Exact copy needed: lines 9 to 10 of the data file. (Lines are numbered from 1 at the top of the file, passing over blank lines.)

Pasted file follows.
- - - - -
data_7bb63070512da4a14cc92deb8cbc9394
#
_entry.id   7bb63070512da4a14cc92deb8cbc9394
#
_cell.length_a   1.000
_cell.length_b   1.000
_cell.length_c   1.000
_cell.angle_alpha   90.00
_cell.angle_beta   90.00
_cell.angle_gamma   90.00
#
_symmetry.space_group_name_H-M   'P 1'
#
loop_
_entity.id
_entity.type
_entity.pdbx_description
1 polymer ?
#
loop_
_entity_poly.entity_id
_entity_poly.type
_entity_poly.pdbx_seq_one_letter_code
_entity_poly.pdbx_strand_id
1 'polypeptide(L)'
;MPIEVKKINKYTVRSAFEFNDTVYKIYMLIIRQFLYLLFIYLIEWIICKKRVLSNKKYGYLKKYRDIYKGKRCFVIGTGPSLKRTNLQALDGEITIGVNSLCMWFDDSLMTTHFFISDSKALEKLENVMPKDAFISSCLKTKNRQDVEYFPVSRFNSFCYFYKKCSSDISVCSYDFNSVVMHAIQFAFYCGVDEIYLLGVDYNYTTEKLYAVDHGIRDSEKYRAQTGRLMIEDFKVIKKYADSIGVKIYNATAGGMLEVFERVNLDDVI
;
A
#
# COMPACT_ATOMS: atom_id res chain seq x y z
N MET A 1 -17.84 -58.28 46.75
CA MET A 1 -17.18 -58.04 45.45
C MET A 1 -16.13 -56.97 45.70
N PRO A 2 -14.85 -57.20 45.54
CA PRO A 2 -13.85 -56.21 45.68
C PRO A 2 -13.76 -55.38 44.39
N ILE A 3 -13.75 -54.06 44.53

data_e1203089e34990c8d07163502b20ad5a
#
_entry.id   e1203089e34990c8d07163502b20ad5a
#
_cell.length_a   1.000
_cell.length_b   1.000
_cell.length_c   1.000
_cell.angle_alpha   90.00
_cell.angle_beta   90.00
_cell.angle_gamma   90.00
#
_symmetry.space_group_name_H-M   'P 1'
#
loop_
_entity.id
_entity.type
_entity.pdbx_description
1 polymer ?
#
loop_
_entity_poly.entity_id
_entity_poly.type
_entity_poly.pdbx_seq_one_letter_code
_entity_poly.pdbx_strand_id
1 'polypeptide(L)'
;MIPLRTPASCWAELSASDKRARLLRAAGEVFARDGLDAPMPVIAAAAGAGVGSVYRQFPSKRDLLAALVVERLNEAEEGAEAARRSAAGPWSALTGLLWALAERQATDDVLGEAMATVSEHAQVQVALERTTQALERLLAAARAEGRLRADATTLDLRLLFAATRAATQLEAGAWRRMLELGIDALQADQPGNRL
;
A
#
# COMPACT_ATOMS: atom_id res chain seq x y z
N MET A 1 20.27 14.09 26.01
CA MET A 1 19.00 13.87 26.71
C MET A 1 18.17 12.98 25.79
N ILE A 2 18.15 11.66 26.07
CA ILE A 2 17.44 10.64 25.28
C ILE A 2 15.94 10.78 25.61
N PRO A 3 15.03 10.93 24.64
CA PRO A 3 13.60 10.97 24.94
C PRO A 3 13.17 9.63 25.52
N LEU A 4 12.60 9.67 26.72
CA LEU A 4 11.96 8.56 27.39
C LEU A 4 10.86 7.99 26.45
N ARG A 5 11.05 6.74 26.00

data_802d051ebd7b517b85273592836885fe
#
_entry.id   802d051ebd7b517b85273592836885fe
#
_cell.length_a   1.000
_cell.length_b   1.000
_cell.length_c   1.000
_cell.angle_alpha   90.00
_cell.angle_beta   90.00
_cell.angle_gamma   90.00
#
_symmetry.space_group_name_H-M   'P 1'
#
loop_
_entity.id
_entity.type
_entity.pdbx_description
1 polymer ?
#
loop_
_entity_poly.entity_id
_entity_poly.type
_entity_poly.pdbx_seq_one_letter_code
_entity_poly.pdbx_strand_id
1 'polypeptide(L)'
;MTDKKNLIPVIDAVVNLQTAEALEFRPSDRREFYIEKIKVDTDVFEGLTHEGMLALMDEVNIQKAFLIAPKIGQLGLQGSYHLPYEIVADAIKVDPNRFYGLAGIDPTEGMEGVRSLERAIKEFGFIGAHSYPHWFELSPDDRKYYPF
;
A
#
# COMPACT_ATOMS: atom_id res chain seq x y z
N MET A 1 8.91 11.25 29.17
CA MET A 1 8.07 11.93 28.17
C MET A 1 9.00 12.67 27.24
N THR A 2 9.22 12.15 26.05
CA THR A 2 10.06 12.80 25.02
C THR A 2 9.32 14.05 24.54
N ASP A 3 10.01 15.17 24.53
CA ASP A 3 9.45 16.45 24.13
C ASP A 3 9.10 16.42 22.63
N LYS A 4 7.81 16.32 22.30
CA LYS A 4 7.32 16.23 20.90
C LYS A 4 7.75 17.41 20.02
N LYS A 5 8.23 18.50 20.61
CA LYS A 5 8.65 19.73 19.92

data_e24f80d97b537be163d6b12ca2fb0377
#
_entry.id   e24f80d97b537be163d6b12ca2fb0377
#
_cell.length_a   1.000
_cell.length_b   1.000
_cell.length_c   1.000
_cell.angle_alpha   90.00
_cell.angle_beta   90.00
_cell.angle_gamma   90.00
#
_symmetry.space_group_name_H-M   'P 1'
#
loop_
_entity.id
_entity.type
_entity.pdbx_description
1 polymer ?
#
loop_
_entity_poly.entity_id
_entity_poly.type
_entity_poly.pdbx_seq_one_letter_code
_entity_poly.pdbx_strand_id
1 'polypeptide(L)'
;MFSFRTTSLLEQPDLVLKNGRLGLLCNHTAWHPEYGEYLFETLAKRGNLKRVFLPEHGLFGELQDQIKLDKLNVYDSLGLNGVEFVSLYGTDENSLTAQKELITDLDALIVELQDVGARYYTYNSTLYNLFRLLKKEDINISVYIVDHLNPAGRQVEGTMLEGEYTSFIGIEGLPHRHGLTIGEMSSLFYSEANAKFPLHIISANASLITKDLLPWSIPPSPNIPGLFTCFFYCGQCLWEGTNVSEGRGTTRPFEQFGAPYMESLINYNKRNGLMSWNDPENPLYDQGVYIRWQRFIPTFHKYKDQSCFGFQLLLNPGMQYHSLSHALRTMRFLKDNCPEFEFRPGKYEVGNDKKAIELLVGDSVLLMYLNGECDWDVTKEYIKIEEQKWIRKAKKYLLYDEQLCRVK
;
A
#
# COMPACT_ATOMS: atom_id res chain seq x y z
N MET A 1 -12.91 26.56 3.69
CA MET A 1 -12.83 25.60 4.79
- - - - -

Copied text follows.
_cell.angle_beta   90.00
_cell.angle_gamma   90.00